The president of the Phoenix police union for rank-and-file officers said Thursday the group is researching a service that would “scrub” an officer’s name from the internet.

The announcement comes in the wake of a Phoenix Police Department investigation into some officers who posted racist and inflammatory commentary on their personal Facebook accounts.

Michael “Britt” London, the president for the Phoenix Law Enforcement Association, made the announcement in an uploaded video with updates for union members on the group’s Facebook page.

“The Facebook investigation is still current, still going on,” London said in the video, adding that someone associated with the union “has contacted a service that will scrub your name from the Internet. It’s more of a security and privacy type thing.”

He said in the video that the service could cost $3 a month but the union is still working on a deal. He directed members to call the union or visit a union members-only Facebook account to get more information.

Sgt. Tommy Thompson, a spokesman for Phoenix police, said in a Thursday email to The Arizona Republic the investigation into the Facebook posts is still under investigation by the department. 

Phoenix Police Chief Jeri Williams said in a statement that a labor organization has the legal right to communicate with its members. She said this won’t affect the investigation.

“Questions about the actions of those organizations should be directed to them,” she said in the statement. “The Professional Standards Bureau has confirmed that this action by one of our labor organizations will have no adverse impact on the current investigation into social-media posts, which is still ongoing.”

London said in a statement the service is not to hide anything but to protect the privacy of officers and their loved ones from the public. 

“The need for this service is to prevent the ongoing and frequent harassment of officers and their loved ones – harassment that is happening daily and that puts officers and their families at risk,” the statement says. “This has nothing to do with hiding or ignoring anything. It has everything to do with keeping police officers and their families safe from those who continue to attack them online.”

97 Phoenix officers identified 

In June, the Plain View Project, launched by Philadelphia lawyer Emily Baker-White, created a database of public Facebook posts and comments made by current and former police officers from several jurisdictions across the United States, including Phoenix.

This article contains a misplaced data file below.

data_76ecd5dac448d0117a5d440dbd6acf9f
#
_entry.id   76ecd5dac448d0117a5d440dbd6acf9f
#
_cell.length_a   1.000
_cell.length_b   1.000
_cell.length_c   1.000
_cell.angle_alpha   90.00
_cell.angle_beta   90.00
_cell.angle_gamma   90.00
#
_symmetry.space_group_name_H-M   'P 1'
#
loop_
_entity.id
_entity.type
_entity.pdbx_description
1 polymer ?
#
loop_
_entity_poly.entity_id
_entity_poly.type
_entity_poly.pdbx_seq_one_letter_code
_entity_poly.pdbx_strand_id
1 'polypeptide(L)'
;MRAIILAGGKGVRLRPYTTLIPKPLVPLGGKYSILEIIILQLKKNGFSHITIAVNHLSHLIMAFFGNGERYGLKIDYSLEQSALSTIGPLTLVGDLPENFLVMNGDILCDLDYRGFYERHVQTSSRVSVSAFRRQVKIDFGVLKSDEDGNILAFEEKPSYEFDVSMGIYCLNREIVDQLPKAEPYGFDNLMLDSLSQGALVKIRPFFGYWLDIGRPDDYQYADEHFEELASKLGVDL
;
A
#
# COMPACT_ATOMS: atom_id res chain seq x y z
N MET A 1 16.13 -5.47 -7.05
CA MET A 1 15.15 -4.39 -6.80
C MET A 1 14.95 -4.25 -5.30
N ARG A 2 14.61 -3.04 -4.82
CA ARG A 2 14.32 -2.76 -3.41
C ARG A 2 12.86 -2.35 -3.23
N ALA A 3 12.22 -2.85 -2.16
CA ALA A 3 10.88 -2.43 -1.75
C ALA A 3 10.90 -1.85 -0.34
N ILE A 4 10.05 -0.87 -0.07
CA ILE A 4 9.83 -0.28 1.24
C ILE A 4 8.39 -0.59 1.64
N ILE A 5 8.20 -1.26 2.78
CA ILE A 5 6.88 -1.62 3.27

The database shows hundreds of officers across the country posted racist or misogynistic statements or condoned violence on their Facebook accounts.

The project examined the accounts of about 2,900 officers. It reviewed the accounts of an additional 600 retired police officers.

It found 179 questionable posts from 97 current and former Phoenix officers. Many endorsed violence, in some cases against Mexicans, Muslims, women and criminal defendants.

BuzzFeed News and the nonprofit news organization Injustice Watch initially reported the story. 

Union defends the officers

The Phoenix officer union, also known as PLEA, has previously defended the officers identified in the database.

“People — including cops — say things they regret or that are unfortunate,” London has previously said. “But to judge an entire police department by a few social-media posts is doing a grave disservice to the nearly 3,000 sworn officers who work the front lines in Phoenix every day.”

At the time, he also said police officers have used Facebook to raise money for officers who have died in the line of duty and support Phoenix residents, and the investigation didn’t highlight those posts.

“Every day, we use social media to better connect and better understand our city,” he said. “Unfortunately, in the hunt for a negative spin, this anti-police group ignored all that in favor of absolute sensationalism. Their bias says far more about them than it does the police officers they’ve chosen to target.”

‘Congratulation George Zimmerman’

Many of the Phoenix officers’ posts in the database endorsed violence, in some cases against Mexicans, Muslims, women and criminal defendants.